Alishan — "Mount Ali" — is Taiwan's most-visited national park.
The area has been settled by Taiwanese aborigines since time immemorial, but ethnic Chinese began settling only in the 19th century. Development really took off only when the Japanese completed the Alishan Forest Railway (1912), a remarkable narrow-gauge train originally built for logging the area's giant cedars. By the 1970s, logging had pretty much ended and tourism had become the area's primary earner, and the entire area was declared a "national scenic area" in 2001.
Alishan is not a single mountain, but a range on Taiwan's spine, averaging 2,500 meters in height and with the highest peak Datashan (大塔山) reaching 2,663 meters. Taiwan's highest mountain, Yushan (3,952m) is easily visible from Alishan.
Flora and fauna
Due to its elevation, Alishan's flora are more temperate/alpine than tropical, and the slow transition from bananas and palms to evergreens on the way up is interesting to watch. The dominant feature are giant Taiwanese red cypresses (Chamaecyparis formosensis), some of which have been growing in the area for well over 2,000 years, although most are now managed forests for logging. In spring, crowds flock to view cherry blossoms, while in summer the mountainsides are blanketed with orange montbretia blossoms.
Due to its elevation, Alishan is considerably cooler than the coast, with daytime highs averaging 14-24°C in summer and 5-16°C in winter. Even for a mountain, Alishan's weather is extraordinarily rapidly changing: an average day starts with a cloudless morning, theatrically dense clouds of rolling mist by noon and ends with a lightning storm and torrents of rain before repeating all over the next day. Humidity is always very high, and indeed most surfaces in the park seem to be covered with a layer of luxuriant green moss.
The Alishan Mountain Railway from Chiayi has recently opened, but it will not get you all the way to Alishan; it only goes as far as 'Fenchihu' (奮起湖). It was recently described as permanently closed, but newspaper reports in the local Chiayi newspapers in January of 2014 reported the length between Fencihu and Alishan would eventually reopen, perhaps in two years' time. As recently as 23 April 2013 some travel guides were reporting the rail line was permanently closed. Apparently the washouts and landslides in 2010 took out too much of the track areas and it was uneconomical to repair, but politicians have decided to repair it anyway. The only other option is by coach or van private tour. Coach situation is bad - we counted mover 100 coaches at Alishan before we left at 9am in morning and stopped counting at 100 more on road down to Chiayi. You need a strong constitution for that 3 hours of very winding mountainous road. The "Alishan Forest Railway" (in the hills around Alishan township) is still operating normally but can be very crowded - especially on the two "view the Sunrise" specials at 4am in morning ! Be warned -"cloudy - cannot see sunrise". Tickets for the sunrise train can be bought one day in advance from 13:00 to 16:30 and also on the same day from 30 mins before departure. The number of available seats for the next morning are written on a whiteboard after 16:30. The departure time depends on the sunrise time, both are posted outside the ticket office.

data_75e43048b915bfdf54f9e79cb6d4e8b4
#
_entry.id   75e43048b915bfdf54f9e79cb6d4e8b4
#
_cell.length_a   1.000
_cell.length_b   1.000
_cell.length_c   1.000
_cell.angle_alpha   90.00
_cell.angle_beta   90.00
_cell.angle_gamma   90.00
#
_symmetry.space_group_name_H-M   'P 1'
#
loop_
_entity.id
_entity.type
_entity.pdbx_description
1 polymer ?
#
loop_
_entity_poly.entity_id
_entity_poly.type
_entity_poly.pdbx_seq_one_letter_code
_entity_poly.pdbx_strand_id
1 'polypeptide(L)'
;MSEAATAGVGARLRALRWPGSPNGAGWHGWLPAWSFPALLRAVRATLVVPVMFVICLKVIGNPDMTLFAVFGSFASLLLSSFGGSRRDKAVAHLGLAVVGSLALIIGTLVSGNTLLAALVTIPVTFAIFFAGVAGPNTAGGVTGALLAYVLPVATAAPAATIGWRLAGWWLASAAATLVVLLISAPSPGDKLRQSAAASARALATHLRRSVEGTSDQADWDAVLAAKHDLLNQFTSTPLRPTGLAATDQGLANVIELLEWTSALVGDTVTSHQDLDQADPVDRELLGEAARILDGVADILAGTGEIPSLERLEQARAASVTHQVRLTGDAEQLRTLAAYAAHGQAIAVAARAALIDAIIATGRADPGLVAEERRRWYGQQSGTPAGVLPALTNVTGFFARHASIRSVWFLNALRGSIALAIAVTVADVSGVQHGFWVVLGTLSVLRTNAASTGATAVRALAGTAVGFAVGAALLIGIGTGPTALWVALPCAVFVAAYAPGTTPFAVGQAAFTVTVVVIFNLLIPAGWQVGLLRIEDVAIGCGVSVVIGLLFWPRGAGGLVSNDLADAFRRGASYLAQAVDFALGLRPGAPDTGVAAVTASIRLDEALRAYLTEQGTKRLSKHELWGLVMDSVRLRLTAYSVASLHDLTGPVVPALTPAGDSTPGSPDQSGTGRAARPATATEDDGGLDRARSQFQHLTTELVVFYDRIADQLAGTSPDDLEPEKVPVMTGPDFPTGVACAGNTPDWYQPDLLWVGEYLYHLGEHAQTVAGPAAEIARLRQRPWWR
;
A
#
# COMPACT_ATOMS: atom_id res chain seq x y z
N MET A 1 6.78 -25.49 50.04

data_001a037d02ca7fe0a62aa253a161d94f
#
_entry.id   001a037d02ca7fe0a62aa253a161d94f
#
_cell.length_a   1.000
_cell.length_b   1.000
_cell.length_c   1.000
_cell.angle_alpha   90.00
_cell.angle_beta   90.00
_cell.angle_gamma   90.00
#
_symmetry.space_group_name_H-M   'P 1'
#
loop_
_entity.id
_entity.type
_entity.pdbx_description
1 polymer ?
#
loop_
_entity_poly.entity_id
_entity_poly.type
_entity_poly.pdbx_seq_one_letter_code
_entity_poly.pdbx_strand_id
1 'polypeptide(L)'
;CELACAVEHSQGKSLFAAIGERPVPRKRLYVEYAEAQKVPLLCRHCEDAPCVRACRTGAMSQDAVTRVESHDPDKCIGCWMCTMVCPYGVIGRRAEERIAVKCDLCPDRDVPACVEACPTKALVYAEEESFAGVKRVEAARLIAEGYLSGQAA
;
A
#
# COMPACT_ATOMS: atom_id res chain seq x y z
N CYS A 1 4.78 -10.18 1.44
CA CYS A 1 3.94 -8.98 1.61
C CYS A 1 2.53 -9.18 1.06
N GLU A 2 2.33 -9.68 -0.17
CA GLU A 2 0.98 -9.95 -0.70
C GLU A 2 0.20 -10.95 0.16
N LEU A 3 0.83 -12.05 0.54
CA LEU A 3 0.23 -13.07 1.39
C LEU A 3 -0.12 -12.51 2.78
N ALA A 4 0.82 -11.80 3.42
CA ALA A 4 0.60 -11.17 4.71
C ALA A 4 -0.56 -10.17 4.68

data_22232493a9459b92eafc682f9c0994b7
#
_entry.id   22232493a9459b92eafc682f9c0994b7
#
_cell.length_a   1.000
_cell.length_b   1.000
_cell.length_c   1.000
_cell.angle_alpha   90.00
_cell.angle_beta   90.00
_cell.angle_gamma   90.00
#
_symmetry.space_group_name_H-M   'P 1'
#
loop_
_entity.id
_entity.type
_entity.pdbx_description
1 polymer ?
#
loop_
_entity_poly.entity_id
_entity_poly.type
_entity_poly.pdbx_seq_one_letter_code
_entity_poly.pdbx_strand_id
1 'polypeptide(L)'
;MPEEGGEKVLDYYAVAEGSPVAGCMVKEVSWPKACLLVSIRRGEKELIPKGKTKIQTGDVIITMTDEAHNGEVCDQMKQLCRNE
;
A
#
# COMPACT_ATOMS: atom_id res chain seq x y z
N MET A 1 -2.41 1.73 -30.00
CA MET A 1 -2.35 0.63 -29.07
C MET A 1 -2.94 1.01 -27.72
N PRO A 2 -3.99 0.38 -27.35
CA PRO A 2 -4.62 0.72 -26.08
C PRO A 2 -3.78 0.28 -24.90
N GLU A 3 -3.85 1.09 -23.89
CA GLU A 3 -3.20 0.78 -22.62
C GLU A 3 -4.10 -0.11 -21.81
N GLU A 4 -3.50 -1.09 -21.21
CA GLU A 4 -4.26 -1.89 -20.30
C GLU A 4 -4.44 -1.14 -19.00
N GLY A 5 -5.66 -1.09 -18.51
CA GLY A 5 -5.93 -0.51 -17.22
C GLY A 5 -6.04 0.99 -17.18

Take the famous Alishan Forest Railway narrow-gauge train from Chiayi station (the old one, not the new HSR station at Taibao). A one-way costs NTD$399 (about US$13) and takes around 3.5 hours (currently NT$240 to Fenchihu). The train passes through the scenic village of Fenchihu (奮起湖) halfway up and the village of Ruili (瑞里) is also accessible (several km away) from Jiaoliping (交力坪) station. Don't miss this trip, especially if you're a train or architecture buff, as the line is largely the same as it was before WW2 — but you might want to consider a bus for the way back (it takes about 4.5 hours for the return trip).
As of 2014, there is a daily departure from Chiayi at 9 AM, returning from Fenchihu at 2 PM. On Saturdays there is an additional departure from Chiayi at 2 PM, and on Sundays a departure from Fenchihu at 12.30 PM. Note that trains can be sold out for days in advance, if so you might be better off trying your luck coming downhill (get the bus up to Fenchihu). During peak periods like summer and the cherry blossom season trains can get very crowded, so book ahead by calling operator Hungtu Alishan at (05)225-1978, preferably in Chinese, and show up at least 30 min before departure to collect your tickets. Alternatively, there are sometimes "scalpers" standing outside the ticket window selling tickets at-cost, in the hope that you will also book a room in the hotel they work for or if seats are sold out on the train, they still sell standing only tickets (managed to get midweek in cherry blossom season 20 minutes before leaving) and if you're lucky you will get a seat anyway. In Chiayi station, note that the Alishan ticket counter is on the outside of the building, separate from the ordinary TRA counters.
Note: As of December 2009, the railroad was closed due to major repairs after a typhoon struck. In June 2010, the Jhushan Sunrise-Watching Line (祝山觀日線) and the Divine Tree Line (神木線) within the recreation area re-opened, but the line down the mountain is not expected to re-open until late 2015. However, the line has been repaired and reopened between Chiayi and Fenchihu as of early 2014. Update (Feb 2014): Locals state that the re-opening of the railway from Chiayi to Alishan will take an additional 1-2 years, but people are already using it to get to lower elevation places such as Fencihu, since that portion of the line has reopened.
Very comfortable buses from Chiayi to Alishan leave roughly hourly, take just over two hours and cost NT$221 each way. However, the route isn't quite as scenic, with more tea plantations and small villages than cliffs and mountains. The bus ride can also be quite windy, so be careful if you have motion sickness.Buses stop at Ruili on the way. Note: The last bus to Alishan from Chaiyi is at 2PM. After that the only way to get to Alishan is by taxi which will cost $1600NT.